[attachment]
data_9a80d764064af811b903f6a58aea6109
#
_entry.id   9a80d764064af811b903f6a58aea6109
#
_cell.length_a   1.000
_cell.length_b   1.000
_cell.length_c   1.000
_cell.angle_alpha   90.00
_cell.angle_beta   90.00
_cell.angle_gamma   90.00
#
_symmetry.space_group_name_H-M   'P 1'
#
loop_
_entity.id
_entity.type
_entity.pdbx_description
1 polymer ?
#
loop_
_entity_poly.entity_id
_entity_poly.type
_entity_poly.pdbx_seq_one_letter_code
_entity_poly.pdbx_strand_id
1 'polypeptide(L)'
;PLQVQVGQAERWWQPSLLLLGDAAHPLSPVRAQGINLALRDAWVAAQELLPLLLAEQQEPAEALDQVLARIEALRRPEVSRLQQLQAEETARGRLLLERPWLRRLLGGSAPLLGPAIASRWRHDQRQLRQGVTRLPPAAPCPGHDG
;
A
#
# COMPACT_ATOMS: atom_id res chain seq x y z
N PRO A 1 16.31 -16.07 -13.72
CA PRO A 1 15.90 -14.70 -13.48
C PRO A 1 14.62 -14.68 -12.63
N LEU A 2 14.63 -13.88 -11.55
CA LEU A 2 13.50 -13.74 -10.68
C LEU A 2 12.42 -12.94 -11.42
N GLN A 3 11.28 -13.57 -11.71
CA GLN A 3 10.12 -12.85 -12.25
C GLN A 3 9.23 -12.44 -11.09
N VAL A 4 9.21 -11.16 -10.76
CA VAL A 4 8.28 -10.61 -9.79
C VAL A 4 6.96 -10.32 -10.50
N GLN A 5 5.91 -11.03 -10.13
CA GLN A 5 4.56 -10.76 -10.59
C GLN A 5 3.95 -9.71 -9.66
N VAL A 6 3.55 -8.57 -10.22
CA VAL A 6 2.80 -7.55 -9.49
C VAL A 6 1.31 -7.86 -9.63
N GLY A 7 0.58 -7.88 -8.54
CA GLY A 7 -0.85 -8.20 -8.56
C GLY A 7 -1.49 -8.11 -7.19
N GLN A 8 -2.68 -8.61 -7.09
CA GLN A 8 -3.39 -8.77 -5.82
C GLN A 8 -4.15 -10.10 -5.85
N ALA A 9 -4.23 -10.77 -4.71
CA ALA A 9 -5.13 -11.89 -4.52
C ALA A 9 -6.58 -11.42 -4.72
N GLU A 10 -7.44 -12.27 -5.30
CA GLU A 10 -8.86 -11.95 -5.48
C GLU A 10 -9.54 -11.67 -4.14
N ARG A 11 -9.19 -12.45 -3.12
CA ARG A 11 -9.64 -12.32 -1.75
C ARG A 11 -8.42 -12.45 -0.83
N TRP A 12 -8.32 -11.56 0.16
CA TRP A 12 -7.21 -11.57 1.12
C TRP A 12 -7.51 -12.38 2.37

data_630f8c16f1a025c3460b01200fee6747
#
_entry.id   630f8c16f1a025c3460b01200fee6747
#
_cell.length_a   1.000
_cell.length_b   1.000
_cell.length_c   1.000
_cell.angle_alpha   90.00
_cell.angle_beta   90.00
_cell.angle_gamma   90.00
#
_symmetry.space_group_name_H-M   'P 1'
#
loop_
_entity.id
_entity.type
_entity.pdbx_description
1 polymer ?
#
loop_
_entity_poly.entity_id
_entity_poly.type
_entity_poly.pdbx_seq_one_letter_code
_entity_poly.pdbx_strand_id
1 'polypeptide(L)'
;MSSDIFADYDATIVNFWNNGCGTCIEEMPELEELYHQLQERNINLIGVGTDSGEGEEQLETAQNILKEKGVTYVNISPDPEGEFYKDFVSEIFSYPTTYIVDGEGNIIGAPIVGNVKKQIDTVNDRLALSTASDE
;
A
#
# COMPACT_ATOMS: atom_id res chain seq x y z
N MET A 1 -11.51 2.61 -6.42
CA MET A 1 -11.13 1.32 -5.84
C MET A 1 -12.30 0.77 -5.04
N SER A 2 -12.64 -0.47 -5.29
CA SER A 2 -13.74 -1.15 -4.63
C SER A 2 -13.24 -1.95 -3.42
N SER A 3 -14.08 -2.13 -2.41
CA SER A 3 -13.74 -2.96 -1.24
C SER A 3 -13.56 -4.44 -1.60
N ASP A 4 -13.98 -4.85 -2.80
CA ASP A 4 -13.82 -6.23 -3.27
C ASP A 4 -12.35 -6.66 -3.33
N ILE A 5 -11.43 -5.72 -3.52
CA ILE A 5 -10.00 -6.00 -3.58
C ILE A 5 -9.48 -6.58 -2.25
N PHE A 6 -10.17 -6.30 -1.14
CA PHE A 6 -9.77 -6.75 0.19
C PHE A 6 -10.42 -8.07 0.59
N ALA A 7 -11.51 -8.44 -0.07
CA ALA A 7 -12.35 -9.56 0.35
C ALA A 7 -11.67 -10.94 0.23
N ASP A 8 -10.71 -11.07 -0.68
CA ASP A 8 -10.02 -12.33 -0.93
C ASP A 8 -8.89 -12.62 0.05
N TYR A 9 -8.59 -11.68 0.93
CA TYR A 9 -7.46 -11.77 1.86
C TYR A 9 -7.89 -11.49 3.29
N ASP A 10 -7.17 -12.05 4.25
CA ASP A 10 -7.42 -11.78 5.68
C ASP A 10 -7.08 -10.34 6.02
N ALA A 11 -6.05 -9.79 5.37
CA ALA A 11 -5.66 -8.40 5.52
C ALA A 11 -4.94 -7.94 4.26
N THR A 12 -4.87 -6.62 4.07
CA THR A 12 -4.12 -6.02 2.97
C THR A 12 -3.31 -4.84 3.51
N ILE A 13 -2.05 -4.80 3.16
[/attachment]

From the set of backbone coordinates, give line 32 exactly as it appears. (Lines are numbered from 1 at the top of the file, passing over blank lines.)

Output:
CA PRO A 1 15.90 -14.70 -13.48